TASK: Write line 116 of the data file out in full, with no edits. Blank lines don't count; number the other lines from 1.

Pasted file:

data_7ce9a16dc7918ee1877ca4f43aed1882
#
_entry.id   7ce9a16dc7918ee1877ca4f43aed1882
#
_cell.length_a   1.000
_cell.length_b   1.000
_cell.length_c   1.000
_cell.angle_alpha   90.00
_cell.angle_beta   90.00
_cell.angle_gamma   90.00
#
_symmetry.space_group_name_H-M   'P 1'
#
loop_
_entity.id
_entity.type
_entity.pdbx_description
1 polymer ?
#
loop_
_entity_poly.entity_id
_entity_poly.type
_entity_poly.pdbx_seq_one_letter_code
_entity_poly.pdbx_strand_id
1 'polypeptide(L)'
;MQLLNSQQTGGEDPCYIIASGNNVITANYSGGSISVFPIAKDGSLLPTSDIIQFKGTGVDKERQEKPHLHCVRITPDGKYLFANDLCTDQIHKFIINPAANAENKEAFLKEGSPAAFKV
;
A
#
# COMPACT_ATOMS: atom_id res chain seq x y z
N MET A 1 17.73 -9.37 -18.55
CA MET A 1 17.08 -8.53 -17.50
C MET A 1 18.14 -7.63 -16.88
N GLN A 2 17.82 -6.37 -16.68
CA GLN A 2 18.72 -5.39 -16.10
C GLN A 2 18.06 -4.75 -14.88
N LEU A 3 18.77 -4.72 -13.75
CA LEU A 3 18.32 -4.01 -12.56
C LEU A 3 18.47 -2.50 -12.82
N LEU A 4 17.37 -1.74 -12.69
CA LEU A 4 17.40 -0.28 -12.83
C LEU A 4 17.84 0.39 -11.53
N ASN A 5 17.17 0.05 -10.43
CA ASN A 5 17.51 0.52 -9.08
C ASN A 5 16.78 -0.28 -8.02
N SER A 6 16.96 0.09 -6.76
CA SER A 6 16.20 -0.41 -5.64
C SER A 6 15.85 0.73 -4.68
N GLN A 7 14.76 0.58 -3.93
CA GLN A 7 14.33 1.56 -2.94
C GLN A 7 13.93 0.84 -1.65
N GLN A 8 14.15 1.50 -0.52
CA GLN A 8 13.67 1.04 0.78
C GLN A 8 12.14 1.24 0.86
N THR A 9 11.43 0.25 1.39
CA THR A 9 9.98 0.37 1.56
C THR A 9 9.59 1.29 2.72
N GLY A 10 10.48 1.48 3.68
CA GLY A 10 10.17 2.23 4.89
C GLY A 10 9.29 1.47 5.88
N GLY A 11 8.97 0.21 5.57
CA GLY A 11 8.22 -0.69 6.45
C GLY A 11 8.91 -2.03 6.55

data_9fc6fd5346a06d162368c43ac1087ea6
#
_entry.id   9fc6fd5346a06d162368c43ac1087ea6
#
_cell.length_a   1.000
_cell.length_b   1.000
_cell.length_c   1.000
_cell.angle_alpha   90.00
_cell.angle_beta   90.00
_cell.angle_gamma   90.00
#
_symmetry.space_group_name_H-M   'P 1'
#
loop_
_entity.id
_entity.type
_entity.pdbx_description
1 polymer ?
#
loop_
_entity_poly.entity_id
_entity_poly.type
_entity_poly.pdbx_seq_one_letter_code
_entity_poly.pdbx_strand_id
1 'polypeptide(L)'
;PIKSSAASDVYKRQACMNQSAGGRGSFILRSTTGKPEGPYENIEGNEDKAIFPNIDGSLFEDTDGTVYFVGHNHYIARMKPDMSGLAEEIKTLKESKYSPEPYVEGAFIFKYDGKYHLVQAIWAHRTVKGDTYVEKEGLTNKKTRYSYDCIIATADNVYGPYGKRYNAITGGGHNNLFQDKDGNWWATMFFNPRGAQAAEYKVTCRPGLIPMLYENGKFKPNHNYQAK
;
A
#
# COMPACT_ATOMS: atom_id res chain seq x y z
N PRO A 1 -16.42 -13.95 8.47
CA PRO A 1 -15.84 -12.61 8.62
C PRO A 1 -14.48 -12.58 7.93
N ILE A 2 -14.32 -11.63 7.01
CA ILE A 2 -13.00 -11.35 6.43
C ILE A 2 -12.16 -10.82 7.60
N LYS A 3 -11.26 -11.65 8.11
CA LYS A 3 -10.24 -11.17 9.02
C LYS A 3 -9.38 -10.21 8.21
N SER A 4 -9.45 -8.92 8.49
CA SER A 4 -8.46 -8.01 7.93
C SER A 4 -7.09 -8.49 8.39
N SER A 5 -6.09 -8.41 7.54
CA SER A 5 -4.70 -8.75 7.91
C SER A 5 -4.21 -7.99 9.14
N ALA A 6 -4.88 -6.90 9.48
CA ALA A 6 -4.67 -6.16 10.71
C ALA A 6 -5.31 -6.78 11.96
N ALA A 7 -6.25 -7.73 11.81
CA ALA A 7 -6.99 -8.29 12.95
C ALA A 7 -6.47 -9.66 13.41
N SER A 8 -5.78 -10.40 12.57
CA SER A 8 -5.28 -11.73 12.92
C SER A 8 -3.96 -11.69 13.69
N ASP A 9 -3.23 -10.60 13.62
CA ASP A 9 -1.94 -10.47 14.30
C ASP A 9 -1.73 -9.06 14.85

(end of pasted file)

CA SER A 8 -5.28 -11.73 12.92